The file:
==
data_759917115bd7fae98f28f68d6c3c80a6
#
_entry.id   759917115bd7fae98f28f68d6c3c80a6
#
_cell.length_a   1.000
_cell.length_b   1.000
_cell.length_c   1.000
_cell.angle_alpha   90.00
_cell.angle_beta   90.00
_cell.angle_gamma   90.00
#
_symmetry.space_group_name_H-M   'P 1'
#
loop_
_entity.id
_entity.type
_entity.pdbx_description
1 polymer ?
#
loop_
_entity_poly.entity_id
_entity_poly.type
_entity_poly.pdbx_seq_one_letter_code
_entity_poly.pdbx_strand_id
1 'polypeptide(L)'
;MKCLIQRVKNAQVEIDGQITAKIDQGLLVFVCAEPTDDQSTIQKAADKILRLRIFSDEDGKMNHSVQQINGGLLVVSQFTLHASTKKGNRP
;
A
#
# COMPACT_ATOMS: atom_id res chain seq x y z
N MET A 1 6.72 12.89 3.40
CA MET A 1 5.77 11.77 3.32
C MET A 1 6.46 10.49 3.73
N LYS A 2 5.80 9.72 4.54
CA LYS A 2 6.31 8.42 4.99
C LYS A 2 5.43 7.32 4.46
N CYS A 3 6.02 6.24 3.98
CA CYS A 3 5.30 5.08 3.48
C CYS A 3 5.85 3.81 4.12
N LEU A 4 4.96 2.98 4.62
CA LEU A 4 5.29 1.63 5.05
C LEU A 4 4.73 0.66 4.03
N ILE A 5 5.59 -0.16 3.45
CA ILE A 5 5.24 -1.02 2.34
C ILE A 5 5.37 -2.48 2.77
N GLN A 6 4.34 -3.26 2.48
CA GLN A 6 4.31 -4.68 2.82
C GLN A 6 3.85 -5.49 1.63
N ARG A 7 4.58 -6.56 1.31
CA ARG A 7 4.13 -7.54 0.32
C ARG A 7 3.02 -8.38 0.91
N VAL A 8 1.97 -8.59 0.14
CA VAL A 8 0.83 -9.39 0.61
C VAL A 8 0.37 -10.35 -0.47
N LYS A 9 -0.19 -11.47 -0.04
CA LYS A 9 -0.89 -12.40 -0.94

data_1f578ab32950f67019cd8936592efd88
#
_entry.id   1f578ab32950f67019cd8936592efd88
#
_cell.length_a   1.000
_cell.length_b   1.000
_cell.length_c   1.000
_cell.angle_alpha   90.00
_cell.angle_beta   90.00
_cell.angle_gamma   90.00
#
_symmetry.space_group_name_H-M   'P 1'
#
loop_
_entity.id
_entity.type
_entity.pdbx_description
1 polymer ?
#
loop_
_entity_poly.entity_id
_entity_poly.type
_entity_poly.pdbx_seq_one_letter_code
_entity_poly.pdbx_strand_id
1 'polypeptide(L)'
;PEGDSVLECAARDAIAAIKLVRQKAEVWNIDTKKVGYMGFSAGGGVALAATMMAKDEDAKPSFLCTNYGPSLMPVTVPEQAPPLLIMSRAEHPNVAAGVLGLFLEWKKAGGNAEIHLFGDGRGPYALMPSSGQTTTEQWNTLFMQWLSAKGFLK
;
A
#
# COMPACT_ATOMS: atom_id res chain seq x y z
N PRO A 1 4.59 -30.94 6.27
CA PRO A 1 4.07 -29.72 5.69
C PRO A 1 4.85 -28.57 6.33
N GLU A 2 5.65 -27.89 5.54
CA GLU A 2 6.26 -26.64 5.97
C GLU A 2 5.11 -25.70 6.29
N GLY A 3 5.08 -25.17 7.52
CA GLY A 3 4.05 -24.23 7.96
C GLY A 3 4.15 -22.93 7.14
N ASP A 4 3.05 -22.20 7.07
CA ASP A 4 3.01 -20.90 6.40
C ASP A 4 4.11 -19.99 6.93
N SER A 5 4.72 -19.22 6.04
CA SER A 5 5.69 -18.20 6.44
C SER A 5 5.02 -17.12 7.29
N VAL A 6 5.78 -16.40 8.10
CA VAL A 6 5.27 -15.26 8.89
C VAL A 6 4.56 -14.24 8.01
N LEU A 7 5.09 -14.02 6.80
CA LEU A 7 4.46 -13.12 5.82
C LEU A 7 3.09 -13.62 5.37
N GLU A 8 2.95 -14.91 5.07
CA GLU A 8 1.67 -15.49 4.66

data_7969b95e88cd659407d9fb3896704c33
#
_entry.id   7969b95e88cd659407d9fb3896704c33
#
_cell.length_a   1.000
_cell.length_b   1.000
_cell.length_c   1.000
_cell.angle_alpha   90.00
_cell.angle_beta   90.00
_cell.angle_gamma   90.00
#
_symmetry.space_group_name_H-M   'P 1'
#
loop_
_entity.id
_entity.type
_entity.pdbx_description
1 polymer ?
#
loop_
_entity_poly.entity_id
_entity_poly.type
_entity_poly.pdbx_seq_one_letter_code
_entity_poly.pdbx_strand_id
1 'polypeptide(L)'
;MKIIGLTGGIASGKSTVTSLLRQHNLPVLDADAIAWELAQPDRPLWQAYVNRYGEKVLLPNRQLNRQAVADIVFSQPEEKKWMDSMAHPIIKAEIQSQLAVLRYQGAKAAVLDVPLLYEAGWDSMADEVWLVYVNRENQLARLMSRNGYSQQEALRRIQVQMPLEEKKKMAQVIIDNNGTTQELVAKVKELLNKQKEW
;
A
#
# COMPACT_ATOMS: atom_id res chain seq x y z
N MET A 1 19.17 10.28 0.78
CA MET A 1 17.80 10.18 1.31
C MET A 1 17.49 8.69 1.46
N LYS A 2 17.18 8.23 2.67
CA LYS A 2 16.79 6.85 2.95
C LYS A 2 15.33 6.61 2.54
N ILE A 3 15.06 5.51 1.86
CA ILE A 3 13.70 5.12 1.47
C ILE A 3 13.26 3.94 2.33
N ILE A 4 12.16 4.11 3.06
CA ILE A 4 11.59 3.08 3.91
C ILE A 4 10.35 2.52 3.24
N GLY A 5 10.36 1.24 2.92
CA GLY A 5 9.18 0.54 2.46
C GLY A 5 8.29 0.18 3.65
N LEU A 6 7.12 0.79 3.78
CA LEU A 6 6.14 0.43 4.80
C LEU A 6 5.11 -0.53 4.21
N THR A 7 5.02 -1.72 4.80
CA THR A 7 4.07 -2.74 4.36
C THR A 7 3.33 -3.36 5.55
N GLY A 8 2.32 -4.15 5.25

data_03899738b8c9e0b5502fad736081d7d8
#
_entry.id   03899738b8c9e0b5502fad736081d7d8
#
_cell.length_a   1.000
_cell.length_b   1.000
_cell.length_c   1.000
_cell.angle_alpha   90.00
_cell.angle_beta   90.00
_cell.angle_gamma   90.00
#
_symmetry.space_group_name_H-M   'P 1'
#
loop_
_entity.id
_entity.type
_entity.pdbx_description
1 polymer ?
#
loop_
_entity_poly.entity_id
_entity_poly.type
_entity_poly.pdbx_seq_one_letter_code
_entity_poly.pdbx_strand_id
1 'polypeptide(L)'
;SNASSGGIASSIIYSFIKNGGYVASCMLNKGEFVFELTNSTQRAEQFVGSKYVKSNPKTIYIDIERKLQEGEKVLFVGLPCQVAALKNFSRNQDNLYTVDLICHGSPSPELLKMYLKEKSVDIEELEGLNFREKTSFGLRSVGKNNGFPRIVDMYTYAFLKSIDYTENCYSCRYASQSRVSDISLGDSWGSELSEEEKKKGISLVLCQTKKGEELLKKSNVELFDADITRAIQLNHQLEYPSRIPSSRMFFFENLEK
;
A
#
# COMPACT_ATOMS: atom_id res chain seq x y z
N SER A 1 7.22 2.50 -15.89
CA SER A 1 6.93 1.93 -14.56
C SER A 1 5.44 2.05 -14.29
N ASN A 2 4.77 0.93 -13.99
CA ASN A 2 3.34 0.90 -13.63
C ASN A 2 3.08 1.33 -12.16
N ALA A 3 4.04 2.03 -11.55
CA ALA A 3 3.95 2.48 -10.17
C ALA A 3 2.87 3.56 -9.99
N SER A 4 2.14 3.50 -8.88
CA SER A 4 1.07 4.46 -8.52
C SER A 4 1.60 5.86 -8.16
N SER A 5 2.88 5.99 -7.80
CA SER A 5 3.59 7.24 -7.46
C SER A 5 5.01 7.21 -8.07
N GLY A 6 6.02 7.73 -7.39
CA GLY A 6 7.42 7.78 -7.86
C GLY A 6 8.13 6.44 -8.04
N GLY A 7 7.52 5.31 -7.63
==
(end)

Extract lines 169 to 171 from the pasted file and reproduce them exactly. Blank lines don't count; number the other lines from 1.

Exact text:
_cell.angle_alpha   90.00
_cell.angle_beta   90.00
_cell.angle_gamma   90.00